Unfortunately, Cannabis derivatives are therapeutically limited by their unwanted psychotropic effects. However, one interesting exception to this is represented by cannabidiol (CBD), the major constituent of the plant, which lacks any undesired psychomimetic action. Converging evidence provided over the last years, also by our group, demonstrated that CBD may account for a significant reduction of β amyloid (Aβ) induced neuronal cell death, due to its ability to scavenge reactive oxygen species and reduce lipid peroxidation [4]. That CBD exerts anti-inflammatory properties, impairing the inducible form of nitric oxide synthase (iNOS) and interleukin 1β (IL-1β) expression which consequently decreases their release was also proved in an in vivo model of AD [5]. Moreover, CBD was reported to blunt τ hyperphosphorylation in cultured neurons by reducing phosphorylation of glycogen synthase kinase 3β (GSK3β), acting as a Wnt/β-catenin pathway rescuer, although alternative mechanisms may be implicated in inducing this effect [6]. Indeed, since GSK3β also promotes amyloid precursor protein (APP) processing, and so increasing Aβ generation [7], the CBD-mediated inhibition of GSK3β is likely to be effective in reducing the amyloid burden. Moreover, CBD was also described to protect neurons against glutamate toxicity [8], an effect occurring independently of the cannabinoid receptor 1 (CB1) signalling [9]. Despite such impressive properties and promising actions, the precise site at which CBD could exert its neuroinflammatory and neuroprotective effects is still not fully elucidated. The recently discovered ability of different cannabinoids, including CBD, to display an extra-cannabinoid receptor binding activity has been highlighted by the observation that these compounds may go nuclear to exert their activity through the interaction with peroxisome proliferator-activated receptors (PPARs) [10]. The PPARs belong to the family of nuclear hormone receptors and their activity is generally regulated by steroids and lipid metabolites. At present three different PPAR isoforms (PPARα, PPARβ, also called δ, and PPARγ) have been identified [11]; they have been reported to control the expression of genes related to lipid and glucose homeostasis and inflammatory responses [12]. A growing body of evidence suggests PPARs as drug targets for treating several dysmetabolic conditions and inflammatory degenerative diseases, as well. PPARγ is expressed in the CNS at low levels under physiological condition [13]. However, in some pathological situations, including AD, PPARγ expression, but not other isoforms, was shown to be elevated [14]. These findings suggested that PPARγ could play a role in regulating pathophysiological features of AD and established the basis for modulation of PPARγ activity in the treatment of the disease.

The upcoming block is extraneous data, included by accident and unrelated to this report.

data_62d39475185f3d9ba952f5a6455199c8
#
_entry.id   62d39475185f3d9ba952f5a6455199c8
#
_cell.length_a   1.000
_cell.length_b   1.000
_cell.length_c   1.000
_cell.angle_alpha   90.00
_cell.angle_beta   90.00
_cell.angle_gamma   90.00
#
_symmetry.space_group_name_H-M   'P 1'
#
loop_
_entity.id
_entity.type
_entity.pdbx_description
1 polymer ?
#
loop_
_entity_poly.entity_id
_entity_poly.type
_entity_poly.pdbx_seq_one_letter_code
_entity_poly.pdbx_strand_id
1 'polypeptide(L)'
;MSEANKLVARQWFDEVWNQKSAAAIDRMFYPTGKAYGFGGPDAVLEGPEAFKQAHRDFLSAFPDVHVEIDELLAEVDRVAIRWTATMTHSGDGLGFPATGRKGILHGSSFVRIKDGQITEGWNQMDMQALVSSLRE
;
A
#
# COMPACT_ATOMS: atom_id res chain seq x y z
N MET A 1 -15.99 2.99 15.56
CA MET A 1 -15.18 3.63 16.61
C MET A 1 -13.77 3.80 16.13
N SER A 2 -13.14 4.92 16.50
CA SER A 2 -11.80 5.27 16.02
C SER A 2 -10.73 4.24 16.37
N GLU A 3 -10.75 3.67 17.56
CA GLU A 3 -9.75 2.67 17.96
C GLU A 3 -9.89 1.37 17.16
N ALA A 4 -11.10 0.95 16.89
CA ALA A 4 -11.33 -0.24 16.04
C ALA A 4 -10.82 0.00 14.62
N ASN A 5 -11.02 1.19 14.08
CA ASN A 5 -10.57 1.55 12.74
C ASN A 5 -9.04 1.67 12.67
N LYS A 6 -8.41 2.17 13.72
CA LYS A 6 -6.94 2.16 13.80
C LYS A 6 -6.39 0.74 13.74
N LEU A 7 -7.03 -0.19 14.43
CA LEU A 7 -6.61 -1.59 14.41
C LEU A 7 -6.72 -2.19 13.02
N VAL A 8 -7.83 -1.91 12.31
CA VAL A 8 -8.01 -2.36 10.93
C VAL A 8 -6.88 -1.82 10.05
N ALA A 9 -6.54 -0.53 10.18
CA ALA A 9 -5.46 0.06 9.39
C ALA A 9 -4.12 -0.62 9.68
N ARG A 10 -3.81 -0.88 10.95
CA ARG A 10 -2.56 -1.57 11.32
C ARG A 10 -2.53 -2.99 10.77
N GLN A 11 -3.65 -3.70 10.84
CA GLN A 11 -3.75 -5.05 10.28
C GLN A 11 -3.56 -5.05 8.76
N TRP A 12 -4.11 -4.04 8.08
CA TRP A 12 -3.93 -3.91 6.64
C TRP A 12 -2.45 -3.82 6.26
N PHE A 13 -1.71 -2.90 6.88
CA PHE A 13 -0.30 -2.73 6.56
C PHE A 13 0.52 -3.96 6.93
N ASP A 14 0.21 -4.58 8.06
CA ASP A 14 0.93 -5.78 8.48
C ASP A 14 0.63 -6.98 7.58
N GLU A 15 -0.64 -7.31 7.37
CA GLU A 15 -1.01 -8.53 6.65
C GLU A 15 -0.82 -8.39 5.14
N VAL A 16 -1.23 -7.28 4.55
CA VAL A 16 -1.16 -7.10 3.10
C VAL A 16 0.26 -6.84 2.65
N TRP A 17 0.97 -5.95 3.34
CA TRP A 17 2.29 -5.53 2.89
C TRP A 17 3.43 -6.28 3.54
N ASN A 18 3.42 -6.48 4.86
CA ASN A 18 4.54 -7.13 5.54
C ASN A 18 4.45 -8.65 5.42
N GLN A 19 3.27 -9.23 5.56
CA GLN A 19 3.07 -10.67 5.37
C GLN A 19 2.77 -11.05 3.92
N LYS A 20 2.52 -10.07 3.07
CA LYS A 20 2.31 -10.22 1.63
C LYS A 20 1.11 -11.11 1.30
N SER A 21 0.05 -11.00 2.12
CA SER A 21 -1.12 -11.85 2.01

Therefore the present study was aimed at exploring whether CBD neuroprotective effects depend upon its activity on PPARs receptors, particularly on PPARγ isoform. To this purpose, the involvement of PPARs receptors in mediating anti-inflammatory and neuroprotective effects of CBD both in vitro in primary cultured astrocytes and in vivo, in a rat model of AD-related neuroinflammation induced by the intrahippocampal injection of fibrillar Aβ (1–42) peptide was evaluated.
CBD blunted neuroinflammation sustained by astrocytes through PPARγ selective activation in vitro and in vivo
The first set of experiments was aimed at assessing the role of CBD (10−9–10−7 M) on the release of inflammatory mediators induced by Aβ challenge (1 µg/ml). Treatment with Aβ for 24 h resulted in a significant increase of NO, IL-1β, TNFα, and S100B release, as determined by Griess reaction and ELISA experiments (Figure 1). CBD concentration dependently antagonized the enhanced release of these pro-inflammatory molecules, and blockade of PPARγ with GW9662 (PPARγ antagonist, 9 nM) reversed this effect.
Figure 1
Figure 1
Effect of CBD on the release of inflammatory mediators by in vitro cultured astrocytes.